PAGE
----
Individual policies are important, but policymakers must also bridge the ‘cultural values gap’ and frame the policies for a new social contract in a modern and inclusive vision of British identity.
We commissioned Populus to poll 2,000 adults in Great Britain on the future of work and welfare, to find areas of broad political consensus:
- Among the 48% of the British public who say they “have a lot of respect for British values”, 39% think the Conservatives best represent their views, compared to 22% for Labour.
- 43% of those who think it's a good thing that Britain is getting more diverse think Labour best represents their values, compared to 15% to the Conservatives.
- Labour leads among those who say 'it's important that my friends/neighbours see me as successful' with 35%, compared to 23% of Conservatives.
The poll also looked at what the Chancellor should do in the short-term to aid the recovery:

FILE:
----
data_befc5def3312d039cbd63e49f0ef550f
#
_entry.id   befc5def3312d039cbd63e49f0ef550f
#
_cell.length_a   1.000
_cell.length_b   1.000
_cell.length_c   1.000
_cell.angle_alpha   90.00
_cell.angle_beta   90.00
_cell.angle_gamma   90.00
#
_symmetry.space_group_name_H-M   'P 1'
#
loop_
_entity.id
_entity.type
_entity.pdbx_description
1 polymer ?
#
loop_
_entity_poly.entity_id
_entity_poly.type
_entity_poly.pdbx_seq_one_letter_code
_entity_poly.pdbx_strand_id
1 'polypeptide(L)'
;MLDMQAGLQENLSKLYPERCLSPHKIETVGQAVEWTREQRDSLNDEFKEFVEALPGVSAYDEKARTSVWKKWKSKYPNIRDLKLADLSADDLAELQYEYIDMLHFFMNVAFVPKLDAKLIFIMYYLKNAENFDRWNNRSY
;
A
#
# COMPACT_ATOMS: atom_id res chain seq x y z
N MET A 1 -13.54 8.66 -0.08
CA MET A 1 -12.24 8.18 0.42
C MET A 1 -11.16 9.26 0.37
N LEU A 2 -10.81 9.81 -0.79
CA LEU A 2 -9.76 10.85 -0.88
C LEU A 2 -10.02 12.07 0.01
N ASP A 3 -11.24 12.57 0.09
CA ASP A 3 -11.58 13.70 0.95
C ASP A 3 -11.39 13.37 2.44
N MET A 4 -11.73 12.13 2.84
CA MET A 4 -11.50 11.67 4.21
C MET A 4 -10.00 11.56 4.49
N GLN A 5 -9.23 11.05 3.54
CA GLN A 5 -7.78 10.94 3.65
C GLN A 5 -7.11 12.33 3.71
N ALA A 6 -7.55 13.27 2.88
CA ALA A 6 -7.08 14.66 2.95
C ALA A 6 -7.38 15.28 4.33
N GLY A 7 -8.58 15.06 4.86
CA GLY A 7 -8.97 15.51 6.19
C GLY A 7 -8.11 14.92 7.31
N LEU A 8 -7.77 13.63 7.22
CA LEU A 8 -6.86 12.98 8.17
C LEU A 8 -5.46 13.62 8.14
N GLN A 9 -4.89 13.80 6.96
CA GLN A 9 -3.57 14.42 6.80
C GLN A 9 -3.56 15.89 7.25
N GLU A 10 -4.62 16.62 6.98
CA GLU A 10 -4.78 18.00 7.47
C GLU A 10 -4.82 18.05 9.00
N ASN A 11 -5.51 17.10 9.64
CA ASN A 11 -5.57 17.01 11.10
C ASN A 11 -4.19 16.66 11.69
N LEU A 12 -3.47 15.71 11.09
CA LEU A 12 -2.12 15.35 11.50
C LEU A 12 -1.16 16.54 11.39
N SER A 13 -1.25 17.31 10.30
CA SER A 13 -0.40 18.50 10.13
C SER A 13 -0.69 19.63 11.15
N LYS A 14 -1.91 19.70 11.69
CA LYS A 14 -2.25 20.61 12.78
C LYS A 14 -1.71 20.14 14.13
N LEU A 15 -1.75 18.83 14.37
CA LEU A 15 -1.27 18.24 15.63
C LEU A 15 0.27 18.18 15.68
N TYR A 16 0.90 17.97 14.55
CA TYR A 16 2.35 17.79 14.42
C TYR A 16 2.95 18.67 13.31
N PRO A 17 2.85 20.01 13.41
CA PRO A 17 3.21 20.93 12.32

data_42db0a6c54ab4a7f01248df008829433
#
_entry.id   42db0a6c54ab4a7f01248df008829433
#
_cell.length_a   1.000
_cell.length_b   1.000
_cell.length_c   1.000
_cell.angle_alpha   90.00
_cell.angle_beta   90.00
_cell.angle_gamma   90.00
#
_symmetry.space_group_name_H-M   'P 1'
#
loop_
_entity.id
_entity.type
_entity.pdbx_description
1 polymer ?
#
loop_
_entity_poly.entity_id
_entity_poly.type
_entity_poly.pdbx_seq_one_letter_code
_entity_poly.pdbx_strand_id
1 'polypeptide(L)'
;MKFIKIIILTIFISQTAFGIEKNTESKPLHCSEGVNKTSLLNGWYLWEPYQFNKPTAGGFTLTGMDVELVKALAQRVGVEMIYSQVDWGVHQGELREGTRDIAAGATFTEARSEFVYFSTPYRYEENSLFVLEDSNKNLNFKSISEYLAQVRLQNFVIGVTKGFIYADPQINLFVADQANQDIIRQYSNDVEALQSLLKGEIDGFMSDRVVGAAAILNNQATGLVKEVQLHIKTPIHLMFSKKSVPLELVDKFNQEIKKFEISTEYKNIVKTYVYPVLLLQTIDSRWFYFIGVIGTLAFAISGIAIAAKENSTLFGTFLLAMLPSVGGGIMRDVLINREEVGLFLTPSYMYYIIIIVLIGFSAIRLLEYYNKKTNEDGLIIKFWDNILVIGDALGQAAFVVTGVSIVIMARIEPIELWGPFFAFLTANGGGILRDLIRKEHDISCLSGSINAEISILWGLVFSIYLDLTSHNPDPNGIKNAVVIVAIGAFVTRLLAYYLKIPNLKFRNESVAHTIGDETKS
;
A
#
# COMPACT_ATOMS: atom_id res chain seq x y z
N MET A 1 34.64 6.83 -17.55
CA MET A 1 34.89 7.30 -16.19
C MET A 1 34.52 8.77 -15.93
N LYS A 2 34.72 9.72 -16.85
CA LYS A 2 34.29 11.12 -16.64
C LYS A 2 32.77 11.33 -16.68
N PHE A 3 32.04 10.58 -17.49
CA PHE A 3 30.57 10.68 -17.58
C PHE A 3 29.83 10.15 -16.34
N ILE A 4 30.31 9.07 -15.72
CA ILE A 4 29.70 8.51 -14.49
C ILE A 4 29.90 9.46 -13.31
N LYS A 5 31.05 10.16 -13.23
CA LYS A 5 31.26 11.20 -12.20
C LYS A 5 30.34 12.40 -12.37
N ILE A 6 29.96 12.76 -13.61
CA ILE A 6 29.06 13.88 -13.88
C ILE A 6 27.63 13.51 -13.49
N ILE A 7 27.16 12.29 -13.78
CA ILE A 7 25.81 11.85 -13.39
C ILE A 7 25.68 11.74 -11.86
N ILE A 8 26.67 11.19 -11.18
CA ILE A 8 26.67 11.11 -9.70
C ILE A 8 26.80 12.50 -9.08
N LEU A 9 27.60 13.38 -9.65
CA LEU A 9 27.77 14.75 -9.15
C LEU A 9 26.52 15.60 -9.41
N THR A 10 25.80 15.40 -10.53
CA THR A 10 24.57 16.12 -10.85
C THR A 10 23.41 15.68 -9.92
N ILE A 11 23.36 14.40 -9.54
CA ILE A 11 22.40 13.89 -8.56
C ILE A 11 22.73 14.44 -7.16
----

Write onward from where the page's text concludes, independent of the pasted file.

- 66% support continuing the furlough scheme in limited sectors – while just 39% support continuing the full scheme indefinitely throughout the pandemic.
- 64% think that the government should guarantee a job or training for the under-25s, including 62% of Conservatives and 72% of Labour supporters, including 68% of 18-24 year-olds and 68% of those over-65.
- Likewise, 64% support housing benefits to cover the whole of a person’s mortgage or rent, to prevent a wave of evictions and/or repossessions. Younger groups are more in favour.
- 40% would support increasing income tax, national insurance and/or VAT to decrease the national debt.
A new CEO, a new format and new ideas – Andy Haldane marked his first day as head of the RSA in September with our first virtual Fellowship Townhall.
Fran Landreth Strong
With our research finding that around half of young people are financially precarious, Fran Landreth Strong examines concerning trends in young people’s economic security.